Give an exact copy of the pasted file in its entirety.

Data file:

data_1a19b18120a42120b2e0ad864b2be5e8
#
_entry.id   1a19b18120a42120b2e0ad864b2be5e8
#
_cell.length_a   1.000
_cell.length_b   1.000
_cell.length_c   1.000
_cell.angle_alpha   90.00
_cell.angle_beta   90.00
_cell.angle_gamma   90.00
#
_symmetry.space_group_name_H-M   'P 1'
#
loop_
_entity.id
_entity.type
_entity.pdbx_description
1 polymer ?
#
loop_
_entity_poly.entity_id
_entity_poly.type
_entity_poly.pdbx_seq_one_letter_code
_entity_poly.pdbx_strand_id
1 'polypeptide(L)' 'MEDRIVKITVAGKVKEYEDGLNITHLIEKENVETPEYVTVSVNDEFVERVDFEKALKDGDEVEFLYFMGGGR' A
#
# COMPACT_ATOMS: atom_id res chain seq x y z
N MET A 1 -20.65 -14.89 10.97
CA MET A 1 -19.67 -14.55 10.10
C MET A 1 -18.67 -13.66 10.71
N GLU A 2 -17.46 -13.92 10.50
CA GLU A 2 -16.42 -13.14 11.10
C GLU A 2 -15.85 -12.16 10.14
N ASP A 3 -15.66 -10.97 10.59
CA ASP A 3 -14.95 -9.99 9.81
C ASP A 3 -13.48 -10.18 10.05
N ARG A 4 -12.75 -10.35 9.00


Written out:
data_1a19b18120a42120b2e0ad864b2be5e8
#
_entry.id   1a19b18120a42120b2e0ad864b2be5e8
#
_cell.length_a   1.000
_cell.length_b   1.000
_cell.length_c   1.000
_cell.angle_alpha   90.00
_cell.angle_beta   90.00
_cell.angle_gamma   90.00
#
_symmetry.space_group_name_H-M   'P 1'
#
loop_
_entity.id
_entity.type
_entity.pdbx_description
1 polymer ?
#
loop_
_entity_poly.entity_id
_entity_poly.type
_entity_poly.pdbx_seq_one_letter_code
_entity_poly.pdbx_strand_id
1 'polypeptide(L)' 'MEDRIVKITVAGKVKEYEDGLNITHLIEKENVETPEYVTVSVNDEFVERVDFEKALKDGDEVEFLYFMGGGR' A
#
# COMPACT_ATOMS: atom_id res chain seq x y z
N MET A 1 -20.65 -14.89 10.97
CA MET A 1 -19.67 -14.55 10.10
C MET A 1 -18.67 -13.66 10.71
N GLU A 2 -17.46 -13.92 10.50
CA GLU A 2 -16.42 -13.14 11.10
C GLU A 2 -15.85 -12.16 10.14
N ASP A 3 -15.66 -10.97 10.59
CA ASP A 3 -14.95 -9.99 9.81
C ASP A 3 -13.48 -10.18 10.05
N ARG A 4 -12.75 -10.35 9.00